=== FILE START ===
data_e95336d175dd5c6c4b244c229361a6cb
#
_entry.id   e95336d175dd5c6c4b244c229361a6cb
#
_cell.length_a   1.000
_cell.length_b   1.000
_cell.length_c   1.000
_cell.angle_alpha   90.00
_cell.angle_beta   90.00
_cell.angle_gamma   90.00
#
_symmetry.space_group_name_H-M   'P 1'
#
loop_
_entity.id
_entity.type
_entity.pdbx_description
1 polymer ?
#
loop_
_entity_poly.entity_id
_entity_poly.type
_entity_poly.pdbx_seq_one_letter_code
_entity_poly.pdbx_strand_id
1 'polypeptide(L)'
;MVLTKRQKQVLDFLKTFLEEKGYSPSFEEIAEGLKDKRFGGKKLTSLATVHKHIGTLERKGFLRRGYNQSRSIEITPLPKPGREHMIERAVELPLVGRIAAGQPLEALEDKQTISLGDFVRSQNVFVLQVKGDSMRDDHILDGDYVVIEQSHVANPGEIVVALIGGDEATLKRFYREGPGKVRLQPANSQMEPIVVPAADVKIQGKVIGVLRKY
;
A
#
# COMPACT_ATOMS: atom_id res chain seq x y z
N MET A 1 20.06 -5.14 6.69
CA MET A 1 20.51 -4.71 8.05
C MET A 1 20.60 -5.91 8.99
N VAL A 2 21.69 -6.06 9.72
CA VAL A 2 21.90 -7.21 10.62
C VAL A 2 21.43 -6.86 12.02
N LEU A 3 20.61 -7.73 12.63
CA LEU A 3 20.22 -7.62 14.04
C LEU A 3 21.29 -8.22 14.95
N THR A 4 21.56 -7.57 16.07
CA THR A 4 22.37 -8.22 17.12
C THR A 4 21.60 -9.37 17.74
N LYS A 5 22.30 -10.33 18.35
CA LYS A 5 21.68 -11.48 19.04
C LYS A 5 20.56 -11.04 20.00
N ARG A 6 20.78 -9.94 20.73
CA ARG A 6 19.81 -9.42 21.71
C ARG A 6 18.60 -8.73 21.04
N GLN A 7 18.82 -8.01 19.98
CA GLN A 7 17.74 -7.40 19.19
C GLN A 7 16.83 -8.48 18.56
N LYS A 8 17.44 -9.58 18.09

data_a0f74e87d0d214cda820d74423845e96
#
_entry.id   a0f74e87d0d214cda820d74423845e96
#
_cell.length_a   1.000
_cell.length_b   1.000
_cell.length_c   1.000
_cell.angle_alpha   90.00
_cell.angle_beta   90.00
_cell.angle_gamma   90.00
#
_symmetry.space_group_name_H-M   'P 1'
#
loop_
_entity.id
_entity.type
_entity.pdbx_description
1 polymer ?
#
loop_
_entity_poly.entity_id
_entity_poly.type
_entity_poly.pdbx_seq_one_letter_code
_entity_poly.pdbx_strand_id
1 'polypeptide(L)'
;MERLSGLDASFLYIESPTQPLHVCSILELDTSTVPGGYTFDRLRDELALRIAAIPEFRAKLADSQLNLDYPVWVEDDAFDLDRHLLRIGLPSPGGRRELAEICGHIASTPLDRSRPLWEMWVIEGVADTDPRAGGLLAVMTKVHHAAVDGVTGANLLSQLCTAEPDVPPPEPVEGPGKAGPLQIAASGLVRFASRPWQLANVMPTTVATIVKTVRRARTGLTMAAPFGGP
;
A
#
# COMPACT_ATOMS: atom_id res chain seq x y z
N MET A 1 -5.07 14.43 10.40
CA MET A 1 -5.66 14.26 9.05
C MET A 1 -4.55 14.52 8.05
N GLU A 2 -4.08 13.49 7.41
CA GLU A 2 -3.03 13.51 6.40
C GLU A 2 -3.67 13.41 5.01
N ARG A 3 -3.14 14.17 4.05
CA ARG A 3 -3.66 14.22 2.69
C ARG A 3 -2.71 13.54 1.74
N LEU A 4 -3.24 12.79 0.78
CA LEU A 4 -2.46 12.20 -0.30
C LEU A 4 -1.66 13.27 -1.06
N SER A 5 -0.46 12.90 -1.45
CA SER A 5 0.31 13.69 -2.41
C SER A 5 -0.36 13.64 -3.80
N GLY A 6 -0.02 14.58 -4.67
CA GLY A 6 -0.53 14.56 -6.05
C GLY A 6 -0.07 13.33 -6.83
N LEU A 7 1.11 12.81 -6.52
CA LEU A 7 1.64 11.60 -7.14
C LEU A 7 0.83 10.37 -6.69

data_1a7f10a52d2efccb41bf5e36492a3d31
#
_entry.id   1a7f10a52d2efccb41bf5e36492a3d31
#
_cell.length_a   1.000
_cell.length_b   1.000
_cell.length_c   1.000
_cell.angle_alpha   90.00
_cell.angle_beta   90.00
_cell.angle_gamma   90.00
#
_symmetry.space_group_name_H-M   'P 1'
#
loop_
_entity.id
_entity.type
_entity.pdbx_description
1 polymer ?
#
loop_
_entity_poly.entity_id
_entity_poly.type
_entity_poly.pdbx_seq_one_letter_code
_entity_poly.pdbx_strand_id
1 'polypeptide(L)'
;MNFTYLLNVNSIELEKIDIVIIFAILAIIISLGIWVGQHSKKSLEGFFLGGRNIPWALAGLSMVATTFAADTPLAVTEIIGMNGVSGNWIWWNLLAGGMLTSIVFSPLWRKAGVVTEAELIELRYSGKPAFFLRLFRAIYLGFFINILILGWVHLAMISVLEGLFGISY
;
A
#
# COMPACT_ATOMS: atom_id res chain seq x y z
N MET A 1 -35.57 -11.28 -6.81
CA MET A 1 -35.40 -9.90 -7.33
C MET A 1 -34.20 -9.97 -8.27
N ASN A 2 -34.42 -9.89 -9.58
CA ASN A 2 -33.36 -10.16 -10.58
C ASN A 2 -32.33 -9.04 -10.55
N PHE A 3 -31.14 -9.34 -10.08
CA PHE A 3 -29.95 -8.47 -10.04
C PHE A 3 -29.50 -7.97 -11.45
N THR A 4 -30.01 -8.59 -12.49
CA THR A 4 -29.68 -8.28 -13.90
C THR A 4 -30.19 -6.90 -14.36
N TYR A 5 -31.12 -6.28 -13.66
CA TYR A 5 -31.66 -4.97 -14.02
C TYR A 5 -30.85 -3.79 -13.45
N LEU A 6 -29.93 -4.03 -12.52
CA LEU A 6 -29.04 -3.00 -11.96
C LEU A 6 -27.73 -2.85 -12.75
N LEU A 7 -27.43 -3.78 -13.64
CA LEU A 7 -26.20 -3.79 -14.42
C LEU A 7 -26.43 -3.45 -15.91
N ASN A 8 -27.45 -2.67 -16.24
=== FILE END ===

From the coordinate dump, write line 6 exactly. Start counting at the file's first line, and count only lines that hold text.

_cell.length_b   1.000